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Live Updates –Meet Salma Agha’s daughter, Zara Khan – brunch feature

Zara came to the industry to create a niche for herself as an actress, playing the romantic lead opposite Arjun Kapoor in Aurangzeb

Meet Salma Agha’s daughter, Zara Khan – brunch feature

After the release of my book 101 Haiku, Anil Virwani invited a select gathering of my friends to his sea-facing house at Worli for dinner. Zara Khan regaled us with her singing and her breathy rendition of her mother Salma Agha’s popular song, Faza Bhi Hai Jawan Jawan gave me goosebumps. Zara’s youthful voice was inflected with yearning and she had a clear gift for expression. “Why don’t you sing for films?” I asked. “May be some day in the future,” she demurred.

Two years later, Zara harks back to that evening and smiles, “Can you believe it, today, I am singing in six forthcoming projects!” She adds thoughtfully, “We think we know what we want but we don’t know what we need or what’s best for us. I firmly believe in Imam Ali’s sagacious words, ‘What’s yours will find you.’ I first heard this saying in 2017 and positivity just blossomed.”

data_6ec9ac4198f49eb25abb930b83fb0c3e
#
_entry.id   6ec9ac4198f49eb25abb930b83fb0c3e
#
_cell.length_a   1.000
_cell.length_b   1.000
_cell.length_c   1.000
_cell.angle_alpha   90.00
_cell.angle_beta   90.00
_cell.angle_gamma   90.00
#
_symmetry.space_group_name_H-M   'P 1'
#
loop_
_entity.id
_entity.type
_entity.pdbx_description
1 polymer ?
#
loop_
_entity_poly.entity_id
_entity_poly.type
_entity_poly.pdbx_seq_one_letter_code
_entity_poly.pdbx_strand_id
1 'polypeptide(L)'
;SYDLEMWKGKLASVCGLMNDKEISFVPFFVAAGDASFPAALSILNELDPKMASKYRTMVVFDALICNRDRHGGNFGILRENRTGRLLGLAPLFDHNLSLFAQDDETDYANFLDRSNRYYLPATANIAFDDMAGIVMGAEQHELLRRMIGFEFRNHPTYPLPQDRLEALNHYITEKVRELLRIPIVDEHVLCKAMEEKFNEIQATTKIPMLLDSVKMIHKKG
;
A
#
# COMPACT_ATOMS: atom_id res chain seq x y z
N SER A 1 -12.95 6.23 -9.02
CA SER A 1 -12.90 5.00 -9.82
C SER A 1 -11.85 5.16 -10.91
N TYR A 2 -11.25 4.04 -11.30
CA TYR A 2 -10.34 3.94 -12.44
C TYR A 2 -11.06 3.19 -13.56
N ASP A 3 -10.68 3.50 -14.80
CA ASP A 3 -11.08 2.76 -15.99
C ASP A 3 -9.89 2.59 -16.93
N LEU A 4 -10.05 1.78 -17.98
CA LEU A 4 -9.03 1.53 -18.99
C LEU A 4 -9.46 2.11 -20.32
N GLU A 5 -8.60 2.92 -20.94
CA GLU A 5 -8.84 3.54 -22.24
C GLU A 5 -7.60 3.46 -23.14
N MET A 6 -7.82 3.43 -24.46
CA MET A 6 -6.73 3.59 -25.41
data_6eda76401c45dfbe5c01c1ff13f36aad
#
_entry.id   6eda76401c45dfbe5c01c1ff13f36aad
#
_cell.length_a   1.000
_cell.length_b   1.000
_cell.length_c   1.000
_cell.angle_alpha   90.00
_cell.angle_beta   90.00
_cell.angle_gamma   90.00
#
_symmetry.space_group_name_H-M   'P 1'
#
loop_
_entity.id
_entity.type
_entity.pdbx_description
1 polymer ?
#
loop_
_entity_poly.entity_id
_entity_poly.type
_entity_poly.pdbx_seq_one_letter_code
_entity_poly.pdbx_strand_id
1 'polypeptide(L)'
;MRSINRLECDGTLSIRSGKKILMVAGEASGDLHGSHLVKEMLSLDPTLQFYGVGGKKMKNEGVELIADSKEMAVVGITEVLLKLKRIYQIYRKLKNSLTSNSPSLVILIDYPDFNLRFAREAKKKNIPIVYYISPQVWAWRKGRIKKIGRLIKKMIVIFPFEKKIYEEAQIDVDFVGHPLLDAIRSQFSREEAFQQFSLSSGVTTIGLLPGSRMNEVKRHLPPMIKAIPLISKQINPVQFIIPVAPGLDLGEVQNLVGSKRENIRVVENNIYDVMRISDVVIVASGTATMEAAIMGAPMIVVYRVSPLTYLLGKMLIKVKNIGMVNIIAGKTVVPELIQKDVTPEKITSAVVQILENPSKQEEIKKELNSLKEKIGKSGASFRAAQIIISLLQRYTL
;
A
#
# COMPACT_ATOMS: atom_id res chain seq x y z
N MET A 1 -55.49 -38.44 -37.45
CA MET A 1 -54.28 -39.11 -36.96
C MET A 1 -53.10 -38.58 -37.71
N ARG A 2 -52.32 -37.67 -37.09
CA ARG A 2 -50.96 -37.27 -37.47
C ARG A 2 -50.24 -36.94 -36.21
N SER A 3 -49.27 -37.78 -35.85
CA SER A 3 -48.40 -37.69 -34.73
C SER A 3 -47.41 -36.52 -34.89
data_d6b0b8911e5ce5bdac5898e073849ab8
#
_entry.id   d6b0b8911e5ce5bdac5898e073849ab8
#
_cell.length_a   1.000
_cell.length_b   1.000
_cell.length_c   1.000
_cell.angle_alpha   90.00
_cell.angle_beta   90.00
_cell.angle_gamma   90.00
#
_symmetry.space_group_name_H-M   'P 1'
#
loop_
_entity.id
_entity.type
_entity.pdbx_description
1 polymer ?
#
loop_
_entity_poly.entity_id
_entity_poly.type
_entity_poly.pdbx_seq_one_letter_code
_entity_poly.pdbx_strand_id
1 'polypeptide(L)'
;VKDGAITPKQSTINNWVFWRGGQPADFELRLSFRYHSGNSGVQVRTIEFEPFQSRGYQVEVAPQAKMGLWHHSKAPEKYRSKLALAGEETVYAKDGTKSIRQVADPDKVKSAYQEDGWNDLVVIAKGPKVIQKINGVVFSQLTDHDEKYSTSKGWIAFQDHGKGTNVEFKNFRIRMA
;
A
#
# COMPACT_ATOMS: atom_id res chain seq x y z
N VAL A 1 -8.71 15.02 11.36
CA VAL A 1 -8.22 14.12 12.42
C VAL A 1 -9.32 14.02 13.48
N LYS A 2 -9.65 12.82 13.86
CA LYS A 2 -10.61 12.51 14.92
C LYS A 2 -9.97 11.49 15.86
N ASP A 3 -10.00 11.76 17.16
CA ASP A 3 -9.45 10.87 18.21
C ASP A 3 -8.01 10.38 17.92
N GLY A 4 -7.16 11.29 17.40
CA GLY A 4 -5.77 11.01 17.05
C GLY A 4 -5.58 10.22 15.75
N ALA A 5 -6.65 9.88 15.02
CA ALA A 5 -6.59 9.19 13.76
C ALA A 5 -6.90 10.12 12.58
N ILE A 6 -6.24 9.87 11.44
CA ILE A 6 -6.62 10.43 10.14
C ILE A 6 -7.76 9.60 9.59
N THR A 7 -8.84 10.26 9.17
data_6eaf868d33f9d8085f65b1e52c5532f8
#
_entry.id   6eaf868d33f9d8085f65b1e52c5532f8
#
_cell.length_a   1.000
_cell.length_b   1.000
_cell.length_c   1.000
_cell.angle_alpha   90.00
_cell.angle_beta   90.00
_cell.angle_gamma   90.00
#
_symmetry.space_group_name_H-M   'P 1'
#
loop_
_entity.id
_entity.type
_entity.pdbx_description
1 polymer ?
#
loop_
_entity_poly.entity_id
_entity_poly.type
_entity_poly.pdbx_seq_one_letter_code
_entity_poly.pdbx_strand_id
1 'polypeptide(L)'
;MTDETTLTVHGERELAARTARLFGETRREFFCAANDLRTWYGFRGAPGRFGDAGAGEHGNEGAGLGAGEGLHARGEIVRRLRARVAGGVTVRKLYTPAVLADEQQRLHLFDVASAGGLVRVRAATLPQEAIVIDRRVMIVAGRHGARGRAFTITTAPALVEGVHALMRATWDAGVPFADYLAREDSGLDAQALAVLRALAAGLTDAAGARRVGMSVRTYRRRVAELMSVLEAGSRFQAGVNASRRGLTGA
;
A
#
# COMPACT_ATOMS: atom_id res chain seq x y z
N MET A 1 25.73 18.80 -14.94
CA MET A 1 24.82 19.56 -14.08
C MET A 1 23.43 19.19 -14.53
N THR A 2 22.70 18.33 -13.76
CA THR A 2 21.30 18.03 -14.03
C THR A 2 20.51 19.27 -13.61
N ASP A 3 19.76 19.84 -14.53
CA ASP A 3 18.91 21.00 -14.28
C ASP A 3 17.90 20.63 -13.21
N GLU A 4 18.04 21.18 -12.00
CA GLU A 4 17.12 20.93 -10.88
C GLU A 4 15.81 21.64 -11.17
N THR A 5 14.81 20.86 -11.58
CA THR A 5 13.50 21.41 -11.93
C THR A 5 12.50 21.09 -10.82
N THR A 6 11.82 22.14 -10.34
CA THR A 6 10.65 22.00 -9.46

Tone and mood

Zara came to the industry to create a niche for herself as an actress, playing the romantic lead opposite Arjun Kapoor in Aurangzeb (2013). But the Yash Raj film sailed into oblivion like a drifting piece of logwood. She sang the Barbadiyan number in the film when she was 17, and with hindsight analyses, “I don’t think my actual tone had even developed back then.”

She discovered her latent talent for singing in 2019, accidentally, when she was thrown into a vocal booth by friends

She discovered her latent talent for singing in 2019, accidentally, when she was thrown into a vocal booth by friends

She discovered her latent talent for singing in 2019, accidentally, when she was thrown into a vocal booth by friends. On hearing the recording, it dawned on Zara that the tonal quality of her voice had changed for the better. When she sent the track to her mother, Salma’s first reaction was one of disbelief, quickly followed by a shower of heartfelt compliments.